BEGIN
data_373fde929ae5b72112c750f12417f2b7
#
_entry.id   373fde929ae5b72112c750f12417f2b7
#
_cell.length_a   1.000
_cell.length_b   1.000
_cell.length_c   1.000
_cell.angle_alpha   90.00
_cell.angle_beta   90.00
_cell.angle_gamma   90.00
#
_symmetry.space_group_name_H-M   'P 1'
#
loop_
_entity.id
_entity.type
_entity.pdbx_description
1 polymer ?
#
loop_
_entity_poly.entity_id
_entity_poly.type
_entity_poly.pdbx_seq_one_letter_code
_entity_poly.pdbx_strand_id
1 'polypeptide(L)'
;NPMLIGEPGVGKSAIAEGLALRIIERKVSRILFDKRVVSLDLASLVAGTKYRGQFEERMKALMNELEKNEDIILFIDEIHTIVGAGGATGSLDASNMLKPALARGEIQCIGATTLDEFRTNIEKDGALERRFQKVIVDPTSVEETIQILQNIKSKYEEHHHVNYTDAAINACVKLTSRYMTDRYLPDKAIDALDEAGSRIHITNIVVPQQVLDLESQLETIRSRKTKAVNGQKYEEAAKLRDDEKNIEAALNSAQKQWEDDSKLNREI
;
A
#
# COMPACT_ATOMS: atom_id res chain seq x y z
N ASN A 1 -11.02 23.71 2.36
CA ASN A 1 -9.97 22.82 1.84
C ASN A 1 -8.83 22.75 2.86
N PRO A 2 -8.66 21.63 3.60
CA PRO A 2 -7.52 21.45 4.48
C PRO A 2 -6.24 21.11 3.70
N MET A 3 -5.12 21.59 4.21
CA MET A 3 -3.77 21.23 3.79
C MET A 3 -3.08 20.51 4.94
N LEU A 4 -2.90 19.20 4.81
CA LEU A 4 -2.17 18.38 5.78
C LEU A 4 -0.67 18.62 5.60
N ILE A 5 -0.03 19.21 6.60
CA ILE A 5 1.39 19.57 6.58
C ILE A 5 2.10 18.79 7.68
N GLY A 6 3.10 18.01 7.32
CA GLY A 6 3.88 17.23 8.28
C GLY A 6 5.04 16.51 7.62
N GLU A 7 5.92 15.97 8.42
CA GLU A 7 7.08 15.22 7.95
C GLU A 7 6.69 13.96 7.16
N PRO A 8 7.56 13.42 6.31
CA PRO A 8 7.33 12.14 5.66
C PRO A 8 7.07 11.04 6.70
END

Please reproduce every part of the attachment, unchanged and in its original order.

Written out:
data_373fde929ae5b72112c750f12417f2b7
#
_entry.id   373fde929ae5b72112c750f12417f2b7
#
_cell.length_a   1.000
_cell.length_b   1.000
_cell.length_c   1.000
_cell.angle_alpha   90.00
_cell.angle_beta   90.00
_cell.angle_gamma   90.00
#
_symmetry.space_group_name_H-M   'P 1'
#
loop_
_entity.id
_entity.type
_entity.pdbx_description
1 polymer ?
#
loop_
_entity_poly.entity_id
_entity_poly.type
_entity_poly.pdbx_seq_one_letter_code
_entity_poly.pdbx_strand_id
1 'polypeptide(L)'
;NPMLIGEPGVGKSAIAEGLALRIIERKVSRILFDKRVVSLDLASLVAGTKYRGQFEERMKALMNELEKNEDIILFIDEIHTIVGAGGATGSLDASNMLKPALARGEIQCIGATTLDEFRTNIEKDGALERRFQKVIVDPTSVEETIQILQNIKSKYEEHHHVNYTDAAINACVKLTSRYMTDRYLPDKAIDALDEAGSRIHITNIVVPQQVLDLESQLETIRSRKTKAVNGQKYEEAAKLRDDEKNIEAALNSAQKQWEDDSKLNREI
;
A
#
# COMPACT_ATOMS: atom_id res chain seq x y z
N ASN A 1 -11.02 23.71 2.36
CA ASN A 1 -9.97 22.82 1.84
C ASN A 1 -8.83 22.75 2.86
N PRO A 2 -8.66 21.63 3.60
CA PRO A 2 -7.52 21.45 4.48
C PRO A 2 -6.24 21.11 3.70
N MET A 3 -5.12 21.59 4.21
CA MET A 3 -3.77 21.23 3.79
C MET A 3 -3.08 20.51 4.94
N LEU A 4 -2.90 19.20 4.81
CA LEU A 4 -2.17 18.38 5.78
C LEU A 4 -0.67 18.62 5.60
N ILE A 5 -0.03 19.21 6.60
CA ILE A 5 1.39 19.57 6.58
C ILE A 5 2.10 18.79 7.68
N GLY A 6 3.10 18.01 7.32
CA GLY A 6 3.88 17.23 8.28
C GLY A 6 5.04 16.51 7.62
N GLU A 7 5.92 15.97 8.42
CA GLU A 7 7.08 15.22 7.95
C GLU A 7 6.69 13.96 7.16
N PRO A 8 7.56 13.42 6.31
CA PRO A 8 7.33 12.14 5.66
C PRO A 8 7.07 11.04 6.70